Answered: Matt Goodman, senior adviser for Asian economics and Simon Chair in Political Economy: A surprise victory for Canada’s opposition party earlier this month in the energy-rich province of Alberta has opened the door for more ambitious G7 efforts in advance of the upcoming UN Framework Convention on Climate Change (UNFCCC) meeting in Paris in late 2015. The United States and the European Union have already announced ambitious targets for reducing CO2 emissions over the next 10 to 15 years, and Prime Minister Shinzo Abe is expected to announce Japan’s target at Schloss Elmau.
G7 leaders will also seek to show common resolve on a number of burning global political and security issues. Foremost among these will be Ukraine, where the group is likely to reiterate the importance of all sides’ implementing the Minsk agreements and to warn of strengthened sanctions if Russia does not comply.
Other political issues likely to feature prominently in the Schloss Elmau communiqué were previewed in a G7 foreign ministers’ statement in mid-April and range from confronting the Islamic State in Syria and Iraq, to endorsing a comprehensive deal with Iran on nuclear issues, to addressing an array of conflicts in Africa. Maritime security will also likely feature: the G7 foreign ministers unveiled the group’s first-ever standalone statement on the issue at the April meeting.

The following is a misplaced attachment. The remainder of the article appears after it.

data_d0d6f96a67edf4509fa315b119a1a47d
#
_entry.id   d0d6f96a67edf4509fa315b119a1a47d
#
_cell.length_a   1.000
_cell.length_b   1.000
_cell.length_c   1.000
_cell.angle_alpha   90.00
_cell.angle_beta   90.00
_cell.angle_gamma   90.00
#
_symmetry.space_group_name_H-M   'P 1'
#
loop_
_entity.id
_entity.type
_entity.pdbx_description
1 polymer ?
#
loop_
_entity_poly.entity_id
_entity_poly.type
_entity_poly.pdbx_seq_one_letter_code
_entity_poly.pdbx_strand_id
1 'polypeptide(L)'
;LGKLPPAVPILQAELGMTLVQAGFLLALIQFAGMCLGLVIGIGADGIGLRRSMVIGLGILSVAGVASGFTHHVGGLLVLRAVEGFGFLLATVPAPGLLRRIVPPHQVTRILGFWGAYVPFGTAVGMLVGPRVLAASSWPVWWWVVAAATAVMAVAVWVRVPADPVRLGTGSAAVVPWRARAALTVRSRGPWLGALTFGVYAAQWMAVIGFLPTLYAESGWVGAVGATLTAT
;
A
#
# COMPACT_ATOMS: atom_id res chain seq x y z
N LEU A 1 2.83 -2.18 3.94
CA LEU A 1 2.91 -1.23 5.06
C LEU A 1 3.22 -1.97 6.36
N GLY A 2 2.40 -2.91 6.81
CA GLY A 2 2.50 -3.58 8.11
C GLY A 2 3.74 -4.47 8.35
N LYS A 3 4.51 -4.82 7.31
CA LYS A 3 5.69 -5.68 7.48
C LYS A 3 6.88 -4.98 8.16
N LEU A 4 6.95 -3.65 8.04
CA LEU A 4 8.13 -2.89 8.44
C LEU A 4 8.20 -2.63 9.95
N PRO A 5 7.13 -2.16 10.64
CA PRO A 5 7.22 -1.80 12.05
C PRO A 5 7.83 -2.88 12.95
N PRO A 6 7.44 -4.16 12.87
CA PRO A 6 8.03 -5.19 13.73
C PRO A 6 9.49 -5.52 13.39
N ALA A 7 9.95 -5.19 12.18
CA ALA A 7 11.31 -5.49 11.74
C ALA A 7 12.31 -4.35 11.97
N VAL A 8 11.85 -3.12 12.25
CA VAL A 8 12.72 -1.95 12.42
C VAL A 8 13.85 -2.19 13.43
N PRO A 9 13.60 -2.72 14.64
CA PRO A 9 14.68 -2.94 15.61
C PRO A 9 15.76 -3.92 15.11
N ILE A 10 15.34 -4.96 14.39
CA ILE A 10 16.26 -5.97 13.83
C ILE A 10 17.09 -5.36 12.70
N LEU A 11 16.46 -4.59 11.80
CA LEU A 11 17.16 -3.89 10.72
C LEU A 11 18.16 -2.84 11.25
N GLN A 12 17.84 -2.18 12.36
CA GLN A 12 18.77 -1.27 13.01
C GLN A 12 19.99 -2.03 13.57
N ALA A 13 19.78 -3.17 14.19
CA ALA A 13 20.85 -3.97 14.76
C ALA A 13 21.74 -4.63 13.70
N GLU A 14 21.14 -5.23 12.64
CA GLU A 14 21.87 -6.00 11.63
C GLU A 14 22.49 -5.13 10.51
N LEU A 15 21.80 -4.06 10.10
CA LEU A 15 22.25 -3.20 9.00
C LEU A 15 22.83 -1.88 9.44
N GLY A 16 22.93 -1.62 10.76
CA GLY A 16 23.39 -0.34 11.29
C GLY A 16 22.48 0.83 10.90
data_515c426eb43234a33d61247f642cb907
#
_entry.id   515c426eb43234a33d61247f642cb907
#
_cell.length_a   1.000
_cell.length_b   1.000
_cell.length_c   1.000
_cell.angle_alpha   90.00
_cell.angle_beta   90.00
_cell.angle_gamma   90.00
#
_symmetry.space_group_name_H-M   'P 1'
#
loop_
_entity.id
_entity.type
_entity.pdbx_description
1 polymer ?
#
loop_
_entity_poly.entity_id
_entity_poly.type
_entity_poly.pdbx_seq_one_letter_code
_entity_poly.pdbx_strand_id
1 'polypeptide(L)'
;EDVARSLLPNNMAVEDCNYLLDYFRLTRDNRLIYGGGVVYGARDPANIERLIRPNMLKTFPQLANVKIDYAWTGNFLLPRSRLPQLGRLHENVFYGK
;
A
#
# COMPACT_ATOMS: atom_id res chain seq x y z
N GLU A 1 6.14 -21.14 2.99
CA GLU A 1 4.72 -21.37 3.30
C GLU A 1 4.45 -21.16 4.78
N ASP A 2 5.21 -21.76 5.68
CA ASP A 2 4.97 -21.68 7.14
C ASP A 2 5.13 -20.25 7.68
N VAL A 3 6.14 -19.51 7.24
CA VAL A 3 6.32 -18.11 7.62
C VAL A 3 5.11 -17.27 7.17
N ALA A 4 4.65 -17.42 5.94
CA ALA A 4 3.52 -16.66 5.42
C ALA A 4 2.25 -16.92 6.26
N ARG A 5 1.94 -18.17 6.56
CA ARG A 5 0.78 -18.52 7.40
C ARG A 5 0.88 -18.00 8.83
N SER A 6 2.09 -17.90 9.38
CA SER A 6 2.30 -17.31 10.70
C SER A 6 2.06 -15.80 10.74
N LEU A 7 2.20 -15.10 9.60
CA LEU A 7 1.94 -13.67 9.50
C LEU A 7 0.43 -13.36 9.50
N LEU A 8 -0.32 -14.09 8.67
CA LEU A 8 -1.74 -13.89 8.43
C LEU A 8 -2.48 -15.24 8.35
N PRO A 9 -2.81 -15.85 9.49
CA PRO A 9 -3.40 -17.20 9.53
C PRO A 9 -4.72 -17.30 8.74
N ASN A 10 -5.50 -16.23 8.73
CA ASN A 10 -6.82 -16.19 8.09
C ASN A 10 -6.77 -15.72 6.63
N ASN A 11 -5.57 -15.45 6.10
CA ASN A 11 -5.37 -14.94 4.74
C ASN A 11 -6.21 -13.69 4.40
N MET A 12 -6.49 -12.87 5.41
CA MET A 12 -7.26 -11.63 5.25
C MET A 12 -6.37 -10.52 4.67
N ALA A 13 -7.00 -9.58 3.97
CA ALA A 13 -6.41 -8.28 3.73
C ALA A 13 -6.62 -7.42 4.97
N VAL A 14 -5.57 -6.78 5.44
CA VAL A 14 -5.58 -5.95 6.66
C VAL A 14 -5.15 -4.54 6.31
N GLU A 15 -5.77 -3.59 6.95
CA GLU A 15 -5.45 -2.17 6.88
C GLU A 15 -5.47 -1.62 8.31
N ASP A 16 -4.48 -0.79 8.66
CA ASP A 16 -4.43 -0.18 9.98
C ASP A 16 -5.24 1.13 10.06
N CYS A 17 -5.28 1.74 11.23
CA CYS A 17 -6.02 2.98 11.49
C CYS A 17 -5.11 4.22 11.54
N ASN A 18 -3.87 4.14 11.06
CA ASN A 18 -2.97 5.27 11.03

Read more and subscribe to “Global Economics Monthly” here.
One to Watch
CSIS’s Bonnie Glaser ( @BonnieGlaser) is a senior adviser for Asia with the Freeman Chair in China Studies, where she works on issues related to Chinese foreign and security policy. With this weekend’s Shangri-La summit in Singapore coming up, she is one to watch for her analysis and commentary.
Johnson South Reef is a 7.2 square kilometer submerged reef in the Union Banks of the South China Sea. The photo you see above is an exclusive satellite image by the CSIS Asia Maritime Transparency Initiative and Digital Globe. Until early 2014, the only manmade feature on the reef was a small concrete platform that housed a communications facility, garrison building, and pier. That platform is now surrounded by an island that is approximately 400 meters across at its widest points and now has an area of about 100,000 square meters.